The mosquito-borne Zika virus known to cause birth defects is expected to spread across the world.
The call for a cure and vaccine has intensified after Dallas health officials confirmed this week that a case of the virus was transmitted through sexual contact.Scientists at Vanderbilt are part of a possible solution.
The World Health Organization recently dampened hopes of a quick vaccine for the virus.
“Even if we got lucky and found a biologically vulnerable part of this virus to get a vaccine, the procedures would take, I think at the minimum, we’re talking about years, not months,” said Anthony Costello with WHO.
Scientists at the Vanderbilt Vaccine Center believe otherwise.
“We knew about this virus last year when it started small outbreaks, so we’ve been working on this virus,” said Dr. James Crowe, director of the Vanderbilt Vaccine Center.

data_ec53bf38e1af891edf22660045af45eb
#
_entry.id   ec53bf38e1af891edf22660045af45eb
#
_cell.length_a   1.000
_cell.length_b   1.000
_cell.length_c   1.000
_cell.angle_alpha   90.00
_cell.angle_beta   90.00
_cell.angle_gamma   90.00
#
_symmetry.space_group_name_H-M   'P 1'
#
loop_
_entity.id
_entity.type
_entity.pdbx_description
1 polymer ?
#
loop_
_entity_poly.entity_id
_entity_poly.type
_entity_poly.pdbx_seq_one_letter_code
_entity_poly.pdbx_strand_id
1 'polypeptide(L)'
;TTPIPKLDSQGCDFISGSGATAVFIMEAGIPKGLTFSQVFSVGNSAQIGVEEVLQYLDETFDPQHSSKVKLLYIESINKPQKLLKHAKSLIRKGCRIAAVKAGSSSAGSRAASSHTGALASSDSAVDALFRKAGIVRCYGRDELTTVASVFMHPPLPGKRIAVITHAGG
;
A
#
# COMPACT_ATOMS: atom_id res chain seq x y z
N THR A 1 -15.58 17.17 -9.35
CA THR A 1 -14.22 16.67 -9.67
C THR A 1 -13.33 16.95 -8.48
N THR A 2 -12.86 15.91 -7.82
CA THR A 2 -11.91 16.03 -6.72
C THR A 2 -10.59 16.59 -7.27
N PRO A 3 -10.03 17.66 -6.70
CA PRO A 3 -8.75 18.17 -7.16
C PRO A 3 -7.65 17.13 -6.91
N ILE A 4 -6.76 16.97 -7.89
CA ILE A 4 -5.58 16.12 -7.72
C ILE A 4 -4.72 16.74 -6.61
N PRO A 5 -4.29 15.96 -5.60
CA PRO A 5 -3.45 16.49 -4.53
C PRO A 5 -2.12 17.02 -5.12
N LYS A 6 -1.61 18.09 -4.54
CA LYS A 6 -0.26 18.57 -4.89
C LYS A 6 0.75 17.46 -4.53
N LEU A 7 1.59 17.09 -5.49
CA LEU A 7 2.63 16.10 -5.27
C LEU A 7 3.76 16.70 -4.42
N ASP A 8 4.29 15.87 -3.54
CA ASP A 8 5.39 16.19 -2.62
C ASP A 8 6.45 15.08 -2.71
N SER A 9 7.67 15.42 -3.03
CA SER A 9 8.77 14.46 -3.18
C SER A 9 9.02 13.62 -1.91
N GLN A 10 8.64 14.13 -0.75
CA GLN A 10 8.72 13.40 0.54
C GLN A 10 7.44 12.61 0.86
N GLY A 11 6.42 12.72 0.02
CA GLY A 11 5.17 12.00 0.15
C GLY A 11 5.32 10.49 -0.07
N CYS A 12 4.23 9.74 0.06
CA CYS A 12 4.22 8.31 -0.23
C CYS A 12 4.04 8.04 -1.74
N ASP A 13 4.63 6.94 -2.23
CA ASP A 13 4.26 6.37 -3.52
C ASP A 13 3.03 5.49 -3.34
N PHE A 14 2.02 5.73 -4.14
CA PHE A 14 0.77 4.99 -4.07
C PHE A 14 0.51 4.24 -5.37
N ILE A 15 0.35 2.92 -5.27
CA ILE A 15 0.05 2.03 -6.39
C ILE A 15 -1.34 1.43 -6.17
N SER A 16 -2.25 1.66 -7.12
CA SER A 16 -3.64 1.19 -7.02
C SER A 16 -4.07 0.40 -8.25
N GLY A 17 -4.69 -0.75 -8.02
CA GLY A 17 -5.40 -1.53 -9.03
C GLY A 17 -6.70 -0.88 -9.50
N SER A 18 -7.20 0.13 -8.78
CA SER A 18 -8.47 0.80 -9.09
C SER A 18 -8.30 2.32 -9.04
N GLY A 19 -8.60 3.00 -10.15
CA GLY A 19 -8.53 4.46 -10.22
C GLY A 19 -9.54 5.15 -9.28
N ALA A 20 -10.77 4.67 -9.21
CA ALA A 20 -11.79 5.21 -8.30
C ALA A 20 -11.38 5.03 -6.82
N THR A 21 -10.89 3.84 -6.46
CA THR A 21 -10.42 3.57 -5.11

Crowe and his lab specialize in treatments for viruses. He said his scientists are actively working on developing new treatments by isolating human antibodies.
“We take the blood of survivors and we obtain cells and make antibodies, which are proteins your body would normally make, and we isolate them as drugs,” Crowe said. “So these folks are working night and day to develop new drugs for Zika.”
Last month, President Barack Obama and other world leaders met and called for rapid drug development. With that kind of financial support, Crowe said he expects progress fast.
“Typically, vaccines and drugs take 20 years,” Crowe said. “It’s plausible we could have something in six to 12 months that’s ready.”
In addition to having smaller than normal heads, children whose mothers are infected with Zika virus may experience physical and speech functions, seizures, hyperactivity, coordination problems, and other brain and neurological disorders.